Clinical Presentations

The classic presentation of a complete CN-III palsy is unmistakable: because of the unopposed actions of the superior oblique and lateral rectus muscles, the eye is turned outward and usually down. Upper-lid ptosis often requires that the lid be held up by the examiner to assess ocular motility.

The presence or absence of ipsilateral mydriasis (“pupil-involvement” or “pupil-sparing,” respectively) has traditionally been considered a major diagnostic consideration. CN-III palsies of compressive origin have pupillary involvement in the vast majority of cases and, if acute with severe headache, strongly suggest aneurysm as the etiology. Pupil-sparing usually implies temporary CN-III palsy due to microvascular ischemia. Patients with microvascular oculomotor palsy may report a mild ache in the ipsilateral brow, but occasionally the pain can be severe.

Motor involvement of CN-III palsies are generally characterized as complete, incomplete (where the innervated muscles show subtotal palsy), and, since the CN-III divides into superior and inferior rami just before its entrance into the orbit, divisional. “Superior division” CN-III palsy involves ipsilateral dysfunction of the superior rectus and levator palpebrae muscles, whereas an “inferior division” palsy has impaired downgaze, medial gaze, and on occasion, loss of pupillary constriction. Divisional palsies would seem to imply an orbital or anterior cavernous sinus pathologic site; however, more proximal intracranial disease is often responsible. Many cases will have negative imaging and recover well, and are then assumed microvascular in etiology.

Incomplete CN-III palsies show partial losses of up-, down-, and medial-gaze, along with partial ptosis with some CN-III-innervate muscles more affected than others. In such cases—as the clinical vignette illustrates—recognition that the patient’s ocular misalignment is a form of third-nerve palsy can be challenging. It is generally agreed that the presence of the pupil-sparing in such cases does not rule out compressive etiology.

A patient with an isolated medial rectus dysfunction (inability to adduct the eye) should not be considered to have an incomplete CN-III palsy. Most often, this condition is caused by internuclear ophthalmoplegia (see below). It may also be seen in cases of myasthenia gravis or from orbital disease involving the horizontal rectus muscles.

When the origin of third nerve palsy is at the nucleus, the presentation is one of ipsilateral medial rectus, inferior rectus, and inferior oblique dysfunction, with contralateral superior rectus weakness because of the decussation of axons from the medial column subnucleus. Because of bilateral lid innervation by the central caudate subnucleus, the eyelids exhibit either bilateral blepharoptosis or are normal, depending on the extent of the insult. In clinical practice, such cases are exceedingly rare.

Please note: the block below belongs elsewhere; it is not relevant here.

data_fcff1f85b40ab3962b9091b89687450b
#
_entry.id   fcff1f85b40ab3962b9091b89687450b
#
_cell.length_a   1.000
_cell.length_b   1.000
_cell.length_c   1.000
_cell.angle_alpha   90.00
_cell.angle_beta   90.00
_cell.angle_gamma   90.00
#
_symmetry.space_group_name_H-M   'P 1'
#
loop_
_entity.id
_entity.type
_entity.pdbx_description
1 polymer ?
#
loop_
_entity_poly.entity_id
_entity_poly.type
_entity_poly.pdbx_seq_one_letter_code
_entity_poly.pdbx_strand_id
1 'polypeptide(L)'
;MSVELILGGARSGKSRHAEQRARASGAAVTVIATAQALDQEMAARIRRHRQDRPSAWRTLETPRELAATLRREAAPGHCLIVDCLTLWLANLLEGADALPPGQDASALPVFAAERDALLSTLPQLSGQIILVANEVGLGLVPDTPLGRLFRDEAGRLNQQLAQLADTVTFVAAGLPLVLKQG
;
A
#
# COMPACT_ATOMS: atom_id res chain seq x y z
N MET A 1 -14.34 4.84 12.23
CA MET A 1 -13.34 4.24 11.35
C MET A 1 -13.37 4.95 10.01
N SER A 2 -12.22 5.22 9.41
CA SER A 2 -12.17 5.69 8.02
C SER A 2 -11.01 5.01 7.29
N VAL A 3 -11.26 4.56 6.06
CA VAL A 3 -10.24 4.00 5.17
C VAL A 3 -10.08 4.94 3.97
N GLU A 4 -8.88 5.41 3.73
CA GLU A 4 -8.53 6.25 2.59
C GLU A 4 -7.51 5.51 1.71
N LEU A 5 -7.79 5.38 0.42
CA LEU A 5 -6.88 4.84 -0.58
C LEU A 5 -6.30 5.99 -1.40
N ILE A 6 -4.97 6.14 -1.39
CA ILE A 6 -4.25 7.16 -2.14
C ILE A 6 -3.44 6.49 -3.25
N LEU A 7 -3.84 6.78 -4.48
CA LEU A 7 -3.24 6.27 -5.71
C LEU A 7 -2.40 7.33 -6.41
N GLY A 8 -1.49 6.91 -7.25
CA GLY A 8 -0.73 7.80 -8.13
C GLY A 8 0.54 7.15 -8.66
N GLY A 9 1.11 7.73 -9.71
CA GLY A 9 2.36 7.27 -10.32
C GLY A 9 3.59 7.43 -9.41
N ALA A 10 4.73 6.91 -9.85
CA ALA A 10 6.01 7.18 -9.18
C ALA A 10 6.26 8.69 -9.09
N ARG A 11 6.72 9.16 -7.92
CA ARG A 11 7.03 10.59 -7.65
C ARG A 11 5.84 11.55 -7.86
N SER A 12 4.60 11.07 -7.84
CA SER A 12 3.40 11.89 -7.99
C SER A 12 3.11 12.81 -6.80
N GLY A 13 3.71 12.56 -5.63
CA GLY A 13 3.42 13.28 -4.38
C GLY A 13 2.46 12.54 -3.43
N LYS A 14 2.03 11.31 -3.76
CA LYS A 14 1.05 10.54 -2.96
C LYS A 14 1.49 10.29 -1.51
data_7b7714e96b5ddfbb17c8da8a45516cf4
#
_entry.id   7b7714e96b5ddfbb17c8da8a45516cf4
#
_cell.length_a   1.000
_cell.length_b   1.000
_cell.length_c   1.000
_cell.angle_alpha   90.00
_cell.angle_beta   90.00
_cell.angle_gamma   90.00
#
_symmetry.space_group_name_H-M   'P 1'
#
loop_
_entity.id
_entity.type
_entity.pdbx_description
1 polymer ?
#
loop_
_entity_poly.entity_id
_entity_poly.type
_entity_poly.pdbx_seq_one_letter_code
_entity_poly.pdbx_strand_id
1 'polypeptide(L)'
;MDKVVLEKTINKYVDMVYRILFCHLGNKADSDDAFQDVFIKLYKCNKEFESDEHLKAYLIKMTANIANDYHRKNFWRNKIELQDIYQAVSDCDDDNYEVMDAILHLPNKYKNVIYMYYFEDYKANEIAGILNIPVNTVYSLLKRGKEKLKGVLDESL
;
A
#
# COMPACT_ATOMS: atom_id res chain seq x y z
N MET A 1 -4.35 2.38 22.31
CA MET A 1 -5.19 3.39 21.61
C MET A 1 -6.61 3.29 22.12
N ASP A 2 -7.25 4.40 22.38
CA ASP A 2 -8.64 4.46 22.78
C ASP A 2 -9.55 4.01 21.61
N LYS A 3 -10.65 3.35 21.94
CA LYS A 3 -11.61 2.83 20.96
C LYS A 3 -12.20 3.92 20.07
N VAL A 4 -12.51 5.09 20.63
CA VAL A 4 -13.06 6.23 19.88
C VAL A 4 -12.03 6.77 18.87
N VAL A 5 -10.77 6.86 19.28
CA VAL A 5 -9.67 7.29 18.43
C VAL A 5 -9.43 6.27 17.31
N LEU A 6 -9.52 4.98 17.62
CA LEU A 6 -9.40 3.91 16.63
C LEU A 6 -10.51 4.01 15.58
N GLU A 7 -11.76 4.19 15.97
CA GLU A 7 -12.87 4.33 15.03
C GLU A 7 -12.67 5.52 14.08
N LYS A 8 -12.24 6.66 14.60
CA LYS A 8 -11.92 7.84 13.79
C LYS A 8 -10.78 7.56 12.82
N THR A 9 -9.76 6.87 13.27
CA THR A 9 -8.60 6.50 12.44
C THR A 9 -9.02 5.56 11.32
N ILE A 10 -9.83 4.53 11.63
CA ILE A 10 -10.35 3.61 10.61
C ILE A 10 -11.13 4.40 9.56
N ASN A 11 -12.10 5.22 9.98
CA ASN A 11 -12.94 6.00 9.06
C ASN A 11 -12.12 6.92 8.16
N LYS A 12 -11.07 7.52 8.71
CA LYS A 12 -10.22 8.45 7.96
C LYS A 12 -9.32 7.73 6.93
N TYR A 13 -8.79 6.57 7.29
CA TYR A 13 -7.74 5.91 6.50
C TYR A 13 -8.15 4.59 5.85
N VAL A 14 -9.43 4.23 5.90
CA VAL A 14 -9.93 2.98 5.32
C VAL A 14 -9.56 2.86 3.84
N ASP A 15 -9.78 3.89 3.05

With insult to the third-nerve fasciculus, clinical localization is often aided by the presence of other signs of midbrain dysfunction. CN-III fasciculus lesions at the red nucleus present as oculomotor palsy with crossed hemitremor, Benedikt syndrome. If the lesion extends to the medial lemniscus, there is also contralateral hypesthesia. Similar lesions with caudal extension into the brachium conjunctivum produce ipsilateral cerebellar ataxia or Claude syndrome. When damage extends ventrally into the basis pedunculi and the corticospinal tract, hemiplegia contralateral to the CN-III palsy occurs (Weber syndrome).

In comatose patients, unilateral mydriasis (“blown” or Hutchinson pupil) is indicative of supratentorial increased intracranial pressure (ICP), sufficient to force the uncus of the temporal lobe laterally and caudally to compress the third nerve against the anterior edge of the tentorial foramen (uncal herniation). In fact, using oculocephalic maneuvers, additional evidence of compressive CN-III palsy can be uncovered. Pupil checks and oculocephalic maneuvers need to be monitored frequently in any unresponsive patient, since uncal herniation can be rapidly fatal if not detected and addressed at its earliest sign. The laterality of the blown pupil does not always correlate with the side of the lesion.

Although a few cases exist of mydriasis as a possible sign of compressive third-nerve palsy in patients who are awake and alert, this remains exceedingly unlikely without evolving signs of altered consciousness and usually indicates another etiology, such as pharmacologic pupillary mydriasis or Adie tonic pupil (below).

Whereas microvascular CN-III palsy is generally followed by full recovery, the prognosis for traumatic or postoperative compressive CN-III palsy is guarded. If recovery occurs, it is usually marked by aberrant regeneration and synkinesis. The best-known example is the pseudo–von Graefe sign: the branch of CN-III that normally innervates the inferior rectus now synkinetically innervates the levator palpebrae, causing the upper lid to lift on downward gaze (clinically simulating the lid lag, or von Graefe sign, of Graves orbitopathy). Internal motor efferents can likewise be involved, resulting in a change of pupil size as gaze is shifted.